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Yom Ha’atzmaut

Israel has come a long way in a short time. Reconstituted on May 14, 1948, only 74 few years ago, the Jewish state has become a model society, a beacon for the entire world, in the course of just seven decades. Israel will celebrate its independence (an occasion marked on the Hebrew calendar as Yom Ha’atzmaut) starting today, Wednesday, May 4. The holiday gives us an opportunity to take stock of all we have done and what still we must do.

The state’s achievements since the founding are hard to overstate. The country narrowly avoided annihilation at its onset, as the combined Arab armies invaded the new state in 1948. Since then, Israel has constantly been forced to fight for its survival.

Israel assimilated waves of immigrants, from the Holocaust survivors of the postwar era, to the Sephardic Jews of the Middle East, to the escapees of the former Eastern Bloc, to Ethiopian Jews who were in danger, as well as Ukrainians seeking refuge over the last few weeks. The country built a world-class economy and earned the moniker of the start-up nation, due to the vibrancy of its high-tech and financial sectors. Israel became a country to emulate, whether in the generous disaster relief that it has offered to those stricken by catastrophe, its enviable environmental record as a leader in water management and desalination, as well as its public health programs that have protected the population from the worst ravages of a true pandemic.

Right now, we are confronted by a paradox: the state is at once more secure and prosperous than ever, but still very much threatened by external enemies. The Iron Dome anti-missile system has prevented almost entirely death from rockets fired on Israel from the Hamas-controlled Gaza Strip, but such hardware cannot stop the campaign to delegitimize the Jewish state. Determined so-called ‘pro-Palestinian activists’ are set on denying the Jewish state’s right to exist; their strategy is to attack the state’s economic, cultural, and economic ties, and thus leave it a pariah, in a prime position to be picked off.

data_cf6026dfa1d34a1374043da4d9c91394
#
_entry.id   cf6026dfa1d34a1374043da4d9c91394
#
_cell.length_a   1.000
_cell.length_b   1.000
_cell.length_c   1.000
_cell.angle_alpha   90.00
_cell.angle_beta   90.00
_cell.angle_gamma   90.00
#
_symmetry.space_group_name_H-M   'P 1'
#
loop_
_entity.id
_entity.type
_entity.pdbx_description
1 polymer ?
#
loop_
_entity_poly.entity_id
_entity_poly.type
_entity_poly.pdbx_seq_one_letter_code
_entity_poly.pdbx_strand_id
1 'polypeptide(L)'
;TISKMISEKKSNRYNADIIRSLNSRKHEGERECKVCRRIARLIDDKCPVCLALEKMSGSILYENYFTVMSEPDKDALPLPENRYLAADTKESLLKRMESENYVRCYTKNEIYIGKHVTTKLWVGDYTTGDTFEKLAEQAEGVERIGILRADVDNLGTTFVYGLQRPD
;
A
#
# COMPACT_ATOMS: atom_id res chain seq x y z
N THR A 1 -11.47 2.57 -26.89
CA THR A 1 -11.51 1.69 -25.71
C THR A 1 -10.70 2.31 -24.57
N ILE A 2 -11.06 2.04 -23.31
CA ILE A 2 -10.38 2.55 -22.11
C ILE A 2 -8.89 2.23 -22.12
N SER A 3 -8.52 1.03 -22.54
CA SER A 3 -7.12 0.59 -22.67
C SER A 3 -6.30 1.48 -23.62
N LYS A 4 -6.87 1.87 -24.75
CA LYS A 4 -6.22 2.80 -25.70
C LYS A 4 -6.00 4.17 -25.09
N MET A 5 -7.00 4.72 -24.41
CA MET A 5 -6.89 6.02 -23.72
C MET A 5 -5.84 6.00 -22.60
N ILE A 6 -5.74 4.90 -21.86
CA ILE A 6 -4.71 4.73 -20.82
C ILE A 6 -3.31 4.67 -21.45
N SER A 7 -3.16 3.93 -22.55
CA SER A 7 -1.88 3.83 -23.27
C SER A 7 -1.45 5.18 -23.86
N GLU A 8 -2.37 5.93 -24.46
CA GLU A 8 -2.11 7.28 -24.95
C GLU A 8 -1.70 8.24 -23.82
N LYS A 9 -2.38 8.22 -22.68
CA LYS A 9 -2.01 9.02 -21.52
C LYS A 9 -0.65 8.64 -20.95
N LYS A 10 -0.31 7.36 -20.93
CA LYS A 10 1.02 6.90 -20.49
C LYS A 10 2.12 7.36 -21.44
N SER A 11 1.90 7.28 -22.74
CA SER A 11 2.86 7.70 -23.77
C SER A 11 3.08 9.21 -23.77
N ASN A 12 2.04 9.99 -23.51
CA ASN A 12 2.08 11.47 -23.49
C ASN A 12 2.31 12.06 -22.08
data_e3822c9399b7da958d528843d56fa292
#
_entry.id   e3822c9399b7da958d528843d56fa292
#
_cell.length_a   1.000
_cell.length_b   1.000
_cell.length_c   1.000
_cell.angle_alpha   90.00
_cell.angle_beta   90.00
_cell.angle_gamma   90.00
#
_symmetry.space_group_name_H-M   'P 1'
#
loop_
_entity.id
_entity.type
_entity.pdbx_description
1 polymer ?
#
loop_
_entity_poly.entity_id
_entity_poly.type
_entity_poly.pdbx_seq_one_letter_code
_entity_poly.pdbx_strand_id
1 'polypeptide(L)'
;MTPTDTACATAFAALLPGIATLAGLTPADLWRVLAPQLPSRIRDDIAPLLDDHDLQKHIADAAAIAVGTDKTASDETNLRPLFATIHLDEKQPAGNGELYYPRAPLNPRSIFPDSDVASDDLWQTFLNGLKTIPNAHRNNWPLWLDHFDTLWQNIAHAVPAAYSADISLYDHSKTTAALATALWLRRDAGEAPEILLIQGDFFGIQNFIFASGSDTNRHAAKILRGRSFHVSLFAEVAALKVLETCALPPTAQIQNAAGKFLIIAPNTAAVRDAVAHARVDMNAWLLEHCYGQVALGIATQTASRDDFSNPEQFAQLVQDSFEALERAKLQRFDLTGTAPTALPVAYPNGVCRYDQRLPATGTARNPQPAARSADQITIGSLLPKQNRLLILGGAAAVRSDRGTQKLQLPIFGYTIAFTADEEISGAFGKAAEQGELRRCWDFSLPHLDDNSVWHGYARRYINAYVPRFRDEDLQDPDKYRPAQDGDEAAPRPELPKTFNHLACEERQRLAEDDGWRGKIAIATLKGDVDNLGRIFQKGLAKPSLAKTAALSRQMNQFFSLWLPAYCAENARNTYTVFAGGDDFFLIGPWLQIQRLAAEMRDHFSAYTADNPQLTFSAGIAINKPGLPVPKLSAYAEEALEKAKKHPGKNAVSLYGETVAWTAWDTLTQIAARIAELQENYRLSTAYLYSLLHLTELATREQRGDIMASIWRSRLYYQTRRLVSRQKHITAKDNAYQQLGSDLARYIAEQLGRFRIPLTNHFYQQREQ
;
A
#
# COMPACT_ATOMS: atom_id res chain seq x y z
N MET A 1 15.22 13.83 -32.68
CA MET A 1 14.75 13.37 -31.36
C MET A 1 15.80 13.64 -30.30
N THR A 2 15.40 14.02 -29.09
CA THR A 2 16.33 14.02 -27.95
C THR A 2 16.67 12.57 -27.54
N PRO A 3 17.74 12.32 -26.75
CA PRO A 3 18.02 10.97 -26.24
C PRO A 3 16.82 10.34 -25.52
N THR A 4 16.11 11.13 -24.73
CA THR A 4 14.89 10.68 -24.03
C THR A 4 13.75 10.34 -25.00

We must remain vigilant in the fight both against the new antisemitism – which too often dresses itself in the guise of Palestinian activism and human rights – and wider attempts to undermine the Jewish state. The Conference of Presidents of Major American Jewish Organizations and its members steadfastly oppose the BDS (Boycott, Divestment, Sanction) Movement, which in recent years has sputtered in the United States. We help facilitate diplomatic ties between Israel and its Arab neighbors, with American Jewish organizations playing a role in the recent Abraham Accords.

One of our key initiatives is now urging local, state, nationaland international governments to adopt the International Holocaust Remembrance Association’s (IHRA) definition of antisemitism, which recognizes how antisemitic and anti-Israel rhetoric too often bleed into one another. Now, more than 25 states have adopted this definition, with Arizona being the most recent adherent just last month. We are also focused on forging ever-closer ties to leaders in Israel, organizing a highly successful mission trip this spring, in which the organization’s representatives met with Israel’s political, cultural, academicand economic leaders.

The State of Israel is a blessing that came down to us from our elders, who had the courage to found it and fight for it. We will not fail to uphold that legacy and will ensure that the Jewish state remains a vital force in the lives of our children and grandchildren for even more than another 74 years.

About the Author
William Daroff became the Chief Executive Officer of the Conference of Presidents of Major American Jewish Organizations on February 1, 2020. In that capacity, he is the senior professional guiding the Conference’s agenda on behalf of the 53 national member organizations, which represent the wide mosaic of American Jewish life. Follow him at @Daroff
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